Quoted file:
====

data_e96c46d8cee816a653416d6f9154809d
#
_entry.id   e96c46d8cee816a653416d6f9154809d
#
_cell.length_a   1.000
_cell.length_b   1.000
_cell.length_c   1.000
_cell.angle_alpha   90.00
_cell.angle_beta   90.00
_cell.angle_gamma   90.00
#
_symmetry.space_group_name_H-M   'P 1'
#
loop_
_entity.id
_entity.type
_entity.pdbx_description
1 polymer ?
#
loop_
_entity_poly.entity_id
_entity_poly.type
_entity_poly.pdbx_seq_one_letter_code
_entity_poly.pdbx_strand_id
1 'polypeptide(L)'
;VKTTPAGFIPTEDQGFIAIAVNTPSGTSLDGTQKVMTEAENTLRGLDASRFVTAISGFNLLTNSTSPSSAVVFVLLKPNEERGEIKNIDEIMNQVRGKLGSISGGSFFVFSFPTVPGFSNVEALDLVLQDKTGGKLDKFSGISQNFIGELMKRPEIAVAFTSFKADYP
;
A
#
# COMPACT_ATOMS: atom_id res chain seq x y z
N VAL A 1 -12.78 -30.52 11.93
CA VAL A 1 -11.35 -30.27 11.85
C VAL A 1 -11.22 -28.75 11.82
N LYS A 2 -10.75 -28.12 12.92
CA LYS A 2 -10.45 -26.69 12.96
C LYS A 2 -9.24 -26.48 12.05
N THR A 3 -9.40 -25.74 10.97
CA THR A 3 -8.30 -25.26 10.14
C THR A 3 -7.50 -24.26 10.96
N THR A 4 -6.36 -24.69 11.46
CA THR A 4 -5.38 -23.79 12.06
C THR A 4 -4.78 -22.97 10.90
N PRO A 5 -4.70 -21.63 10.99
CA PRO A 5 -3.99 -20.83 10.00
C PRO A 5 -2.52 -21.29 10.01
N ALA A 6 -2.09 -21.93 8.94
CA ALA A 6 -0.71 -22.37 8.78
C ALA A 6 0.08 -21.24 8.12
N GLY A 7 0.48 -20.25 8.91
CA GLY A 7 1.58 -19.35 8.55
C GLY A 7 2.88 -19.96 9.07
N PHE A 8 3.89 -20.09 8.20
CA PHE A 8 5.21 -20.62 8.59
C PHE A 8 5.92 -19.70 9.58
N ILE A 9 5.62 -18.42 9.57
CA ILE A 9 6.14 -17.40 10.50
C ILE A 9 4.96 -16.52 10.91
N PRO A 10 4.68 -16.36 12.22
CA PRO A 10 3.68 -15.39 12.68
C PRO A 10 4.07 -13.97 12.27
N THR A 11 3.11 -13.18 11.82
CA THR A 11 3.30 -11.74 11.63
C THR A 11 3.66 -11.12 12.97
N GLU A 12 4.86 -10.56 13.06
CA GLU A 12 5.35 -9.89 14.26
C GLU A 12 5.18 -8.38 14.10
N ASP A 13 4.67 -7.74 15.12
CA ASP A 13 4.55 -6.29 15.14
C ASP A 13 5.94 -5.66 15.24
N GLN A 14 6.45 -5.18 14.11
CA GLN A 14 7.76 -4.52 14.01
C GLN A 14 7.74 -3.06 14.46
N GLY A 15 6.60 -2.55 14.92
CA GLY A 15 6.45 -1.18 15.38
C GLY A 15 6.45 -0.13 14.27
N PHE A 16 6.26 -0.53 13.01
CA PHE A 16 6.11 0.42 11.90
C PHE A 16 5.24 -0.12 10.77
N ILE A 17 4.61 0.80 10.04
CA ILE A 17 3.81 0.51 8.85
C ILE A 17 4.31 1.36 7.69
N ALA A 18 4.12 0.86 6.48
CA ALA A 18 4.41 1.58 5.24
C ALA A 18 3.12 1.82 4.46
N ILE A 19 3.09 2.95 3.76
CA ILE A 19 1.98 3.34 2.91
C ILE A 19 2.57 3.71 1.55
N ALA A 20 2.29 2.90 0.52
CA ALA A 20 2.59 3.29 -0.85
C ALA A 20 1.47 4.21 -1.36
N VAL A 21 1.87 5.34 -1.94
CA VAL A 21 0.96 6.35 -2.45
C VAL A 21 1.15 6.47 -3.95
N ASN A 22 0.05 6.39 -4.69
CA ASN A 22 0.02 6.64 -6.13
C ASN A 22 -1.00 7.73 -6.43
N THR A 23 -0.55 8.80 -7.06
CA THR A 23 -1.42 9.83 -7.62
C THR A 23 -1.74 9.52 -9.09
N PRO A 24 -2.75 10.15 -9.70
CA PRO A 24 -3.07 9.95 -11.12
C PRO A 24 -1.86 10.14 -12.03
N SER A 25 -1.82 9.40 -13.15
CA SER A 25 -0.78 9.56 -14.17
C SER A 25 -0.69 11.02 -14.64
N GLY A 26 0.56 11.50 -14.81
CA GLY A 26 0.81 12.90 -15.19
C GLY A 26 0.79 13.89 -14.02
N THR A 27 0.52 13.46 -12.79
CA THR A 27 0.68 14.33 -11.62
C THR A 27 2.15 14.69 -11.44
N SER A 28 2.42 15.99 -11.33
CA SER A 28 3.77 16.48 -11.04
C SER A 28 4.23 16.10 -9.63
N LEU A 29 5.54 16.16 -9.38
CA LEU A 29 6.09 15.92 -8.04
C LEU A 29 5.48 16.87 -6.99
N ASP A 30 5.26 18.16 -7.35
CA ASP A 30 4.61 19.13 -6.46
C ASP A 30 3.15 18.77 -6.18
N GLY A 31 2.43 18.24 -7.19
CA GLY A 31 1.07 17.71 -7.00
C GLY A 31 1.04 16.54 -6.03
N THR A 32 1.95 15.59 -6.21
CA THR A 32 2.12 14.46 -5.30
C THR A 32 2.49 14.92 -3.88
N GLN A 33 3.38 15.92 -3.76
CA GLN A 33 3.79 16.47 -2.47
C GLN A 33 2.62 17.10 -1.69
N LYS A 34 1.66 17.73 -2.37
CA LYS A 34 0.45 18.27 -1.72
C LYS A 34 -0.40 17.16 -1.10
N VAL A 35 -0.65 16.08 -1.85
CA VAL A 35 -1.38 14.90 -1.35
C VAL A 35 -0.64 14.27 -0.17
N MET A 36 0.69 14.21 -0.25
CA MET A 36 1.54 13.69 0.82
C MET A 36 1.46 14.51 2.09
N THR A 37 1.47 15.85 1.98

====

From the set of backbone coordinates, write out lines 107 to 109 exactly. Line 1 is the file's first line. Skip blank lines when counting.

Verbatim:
CA GLY A 26 0.81 12.90 -15.19
C GLY A 26 0.79 13.89 -14.02
N THR A 27 0.52 13.46 -12.79